Are admission prices too expensive?

Museum and gallery officials struggle with their costs and what people can afford to pay

Are admission prices too expensive?When Edmonton’s Art Gallery of Alberta, or the AGA, opens its glass doors this weekend, lineups are expected to mimic the steel ribbons furling around the building’s exterior. Ten thousand free-entry tickets for the first two days have been snapped up by locals keen to check out the $88-million reno. The response echoes the excitement surrounding Frank Gehry’s revamped Art Gallery of Ontario (AGO), which drew 68,000 on its free first weekend in November 2008, and continues to attract 1,500 to 2,000 to its no-charge Wednesday evenings.

The spectre of crowds clamouring for gratis access to gawk at Goya and Degas reflects a modern Catch-22 with more twists and turns than the AGA’s bold new facade: on one hand, there’s a decided hunger for the public gallery experience, reflected in strong emerging 2009 attendance numbers. As Kelvin Browne, the vice-president of marketing and major exhibitions at the Royal Ontario Museum (ROM), puts it: “In a virtual age, the power of real things increases.” Yet there’s also resistance (and inability) to pay the admission these institutions must charge to cover budget cutbacks and still create the “Wow!” spaces and quality exhibits required to attract audiences fed a diet of virtual spectacle. Adult admissions to the country’s major institutions vary widely: the AGA is raising its to $12 from $10, due to higher costs of running its expanded space and an ambitious new programming push, says executive director Gilles Hébert. “It’s a thing of value,” he says. Post Gehry redo, adult entry to the AGO rose to $18 from $15, an increase that prompted the architect’s quip, “highway robbery.” Ottawa’s National Gallery charges $9. The Vancouver Art Gallery (VAG) charges $19.50 (winter), $20.50 (summer). And at the ROM, it’s $22.

Where admission prices mount up is when it comes to those rambunctious tabula rasa who benefit most from museum exposure. Some galleries, including the National Gallery, let children under 12 in for free, a policy that should be enshrined in law. The ROM, on the other hand, charges $19 for students aged 15 to 17 and $15 for children four to 14, which can make family outings prohibitive, even on half-price Fridays.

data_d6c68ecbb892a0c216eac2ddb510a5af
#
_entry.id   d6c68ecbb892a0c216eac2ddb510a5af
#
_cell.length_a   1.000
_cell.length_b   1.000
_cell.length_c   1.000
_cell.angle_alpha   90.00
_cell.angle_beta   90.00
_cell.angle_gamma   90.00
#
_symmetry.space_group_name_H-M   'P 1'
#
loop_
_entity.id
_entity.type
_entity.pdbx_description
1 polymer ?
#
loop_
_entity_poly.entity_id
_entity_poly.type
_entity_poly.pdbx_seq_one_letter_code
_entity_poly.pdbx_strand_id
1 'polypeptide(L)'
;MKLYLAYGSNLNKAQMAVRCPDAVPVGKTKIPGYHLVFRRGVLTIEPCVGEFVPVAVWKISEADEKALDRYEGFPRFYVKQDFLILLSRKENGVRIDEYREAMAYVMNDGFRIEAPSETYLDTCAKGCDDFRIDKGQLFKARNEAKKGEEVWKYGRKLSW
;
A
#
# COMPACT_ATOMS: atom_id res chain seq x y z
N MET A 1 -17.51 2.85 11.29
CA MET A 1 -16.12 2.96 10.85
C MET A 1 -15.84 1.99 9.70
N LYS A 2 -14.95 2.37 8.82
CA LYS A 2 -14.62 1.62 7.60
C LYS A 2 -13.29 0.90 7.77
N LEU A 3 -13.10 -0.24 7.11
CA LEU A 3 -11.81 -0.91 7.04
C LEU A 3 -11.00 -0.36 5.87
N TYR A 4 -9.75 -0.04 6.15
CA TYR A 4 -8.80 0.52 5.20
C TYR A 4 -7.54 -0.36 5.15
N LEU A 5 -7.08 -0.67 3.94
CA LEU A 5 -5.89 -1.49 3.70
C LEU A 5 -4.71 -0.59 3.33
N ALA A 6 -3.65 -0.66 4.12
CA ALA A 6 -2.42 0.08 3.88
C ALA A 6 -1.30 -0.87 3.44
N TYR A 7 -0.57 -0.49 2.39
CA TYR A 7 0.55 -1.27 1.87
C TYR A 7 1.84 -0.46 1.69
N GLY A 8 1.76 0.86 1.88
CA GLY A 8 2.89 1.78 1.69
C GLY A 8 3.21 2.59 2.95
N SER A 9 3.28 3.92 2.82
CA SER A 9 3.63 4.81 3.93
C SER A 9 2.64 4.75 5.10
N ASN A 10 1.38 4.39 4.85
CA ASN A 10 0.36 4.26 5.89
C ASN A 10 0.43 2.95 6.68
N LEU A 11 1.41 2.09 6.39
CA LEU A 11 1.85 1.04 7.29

It’s a source of frustration within the institutions themselves. “We’re very sensitive to the costs,” says Dan Rahimi, the ROM’s vice-president of gallery development. But comparing the $22 ROM entry fee with a $13 adult movie ticket is not the correct measure, he notes: “Compared with a symphony or a rock concert or an opera we’re a bargain.” The ROM’s recent Dead Sea Scrolls exhibit, which drew 300,000, is a case in point. It borrowed the artifacts from Israel, and the Canadian government insured them, but the costs still required a $6 surcharge to general adult admission, he says. “The level of production is very demanding in terms of shipping, security, display and advertising.”

Calculating admission prices is an “art and science,” says Sue Bloch-Nevitte, head of AGO public affairs. “Research says you never ask, ‘How much would you be willing to pay?’ ” Among other considerations, galleries do due diligence to ensure rates are in line with similar local venues, says Dana Sullivant, the VAG’s director of marketing and communications (the VAG measured itself against ski resort Grouse Mountain, $37.95, the Aquarium, $22, and Science World, $18.75).

Pricing admission to induce people to take out a membership is a less overt gambit. This delicate tipping-point practice is explicit in the ROM’s entry, where a sign announces it’ll cost $74 for two adults and two children, $104 for two adults and four children, but a (relatively) mere $139 for an annual membership offering unlimited access.

Paradoxically, offering free access can be a gateway drug that makes people come back for more. Last year, the Toronto library system began offering almost-impossible-to-procure free passes to cultural institutions, including the AGO and ROM. People who live two hours away from the venue by public transit line up for hours, says board spokesperson Linda Hazzan. Many end up taking out memberships.

But government-funded institutions quite rightly are sensitive to their duty to break down barriers to access through outreach programs. The AGA is working with a private-sector sponsor to fund one free night a month. And the VAG will offer free admission during the Olympics, underwritten by the provincial government, which has figured out one surefire way to draw a crowd.